Turkish PM Says Hunger-Striking Inmates\' Demands \'Unacceptable\'
Turkish Prime Minister Bulent Ecevit ruled out Monday as "unacceptable" the demands by Turkish inmates on hunger strike in protest over planned prison reforms, and appealed to the strikers to end their action.
"Those who plotted this protest are trying to make some impositions on the state. It is not possible to accept this," Ecevit told reporters in Ankara.
More than 200 prisoners, mainly from the extreme-left, have been starving themselves for over 50 days to protest against the opening of new jails, will cells for up to three people replacing the existing large dormitories that sleep to 60 prisoners.
Some 300 prisoners and their relatives have also been on hunger strike, taking only small amounts of water and sugar.
The strikers are demanding that the government scrap the new prisons, known as F-type prisons, claiming that they aim to isolate prisoners physically and socially.
But the government argues that the reforms are intended to bring the country's prisons up to modern standards, one of the European Union conditions for opening negotiations for Turkish membership of the Union.
Turkish Justice Minister Hikmet Sami Turk announced Saturday that he had postponed the opening of the new prisons "until there is a social consensus on these establishments."
But the inmates refused to halt their strike, describing the minister's declaration as "insufficient," a mediator said Sunday.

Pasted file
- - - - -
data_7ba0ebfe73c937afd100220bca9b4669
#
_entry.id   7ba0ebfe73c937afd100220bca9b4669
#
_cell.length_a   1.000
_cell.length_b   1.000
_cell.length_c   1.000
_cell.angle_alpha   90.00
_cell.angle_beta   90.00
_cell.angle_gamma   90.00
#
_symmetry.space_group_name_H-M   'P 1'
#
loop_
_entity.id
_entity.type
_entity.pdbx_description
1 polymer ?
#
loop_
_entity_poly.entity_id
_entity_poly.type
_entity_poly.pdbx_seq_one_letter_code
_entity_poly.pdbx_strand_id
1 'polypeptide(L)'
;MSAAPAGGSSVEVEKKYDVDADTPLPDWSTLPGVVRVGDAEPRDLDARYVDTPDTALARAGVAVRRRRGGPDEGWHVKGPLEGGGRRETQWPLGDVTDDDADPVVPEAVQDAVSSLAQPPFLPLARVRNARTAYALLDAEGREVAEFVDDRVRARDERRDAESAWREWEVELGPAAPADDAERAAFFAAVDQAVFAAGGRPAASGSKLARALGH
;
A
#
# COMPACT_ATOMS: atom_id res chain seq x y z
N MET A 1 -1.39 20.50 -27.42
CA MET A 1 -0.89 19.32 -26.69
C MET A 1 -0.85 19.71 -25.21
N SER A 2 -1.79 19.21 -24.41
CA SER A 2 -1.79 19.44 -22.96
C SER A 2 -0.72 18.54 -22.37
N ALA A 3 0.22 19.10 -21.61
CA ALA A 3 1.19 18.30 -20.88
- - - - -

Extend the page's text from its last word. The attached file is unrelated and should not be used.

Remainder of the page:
Other demands by the inmates include the abolition of a law on terrorism-related crimes, the dissolution of state security courts which hear terrorism-related trials, and a guarantee that officials responsible for a series of recent bloody crackdowns on prison riots stand trial.
They are also asking for the immediate release of inmates left with serious physical handicaps or illnesses -- both after a similar hunger strike in 1996, which claimed 12 lives, and during security operations against jail riots.
Turkey rejects claims that the F-type prisons are designed to isolate prisoners and maintains that the overcrowded dormitories are the main reason for the frequent riots, which prompt heavy crackdowns by security forces, ending in death and injuries.
Ecevit tried once again Monday to alleviate fears over the new jails, saying that prisoners would not be put in solitary confinement and would be allowed to associate with fellow inmates in recreational areas.
"The state and the government are showing the necessary understanding. We will not hurry with the opening of the new jails and will try to find the best design through dialogue," he said.
The prime minister urged the prisoners to end their protest and asked for help from inmate relatives to persuade their children to stop their action.
"It is not possible for them to get anywhere with the death fast. I call on the parents of these young people: do not let your children kill themselves. This hunger strike should end at one," he said -- ANKARA (AFP)
© 2000 Al Bawaba (www.albawaba.com)
- Turkey Postpones Controversial Prison Reforms
- Striking Turkish Inmates Reject Hiatus in Prison Plans
- Turkish Security Forces Launch Assaults on Prison Hunger Strikers
- Turks Battle Two Jails on Second Crackdown Day, Death Toll Reaches 18
- Amnesty International Says Hunger-Striking Turkish Prisoners May Die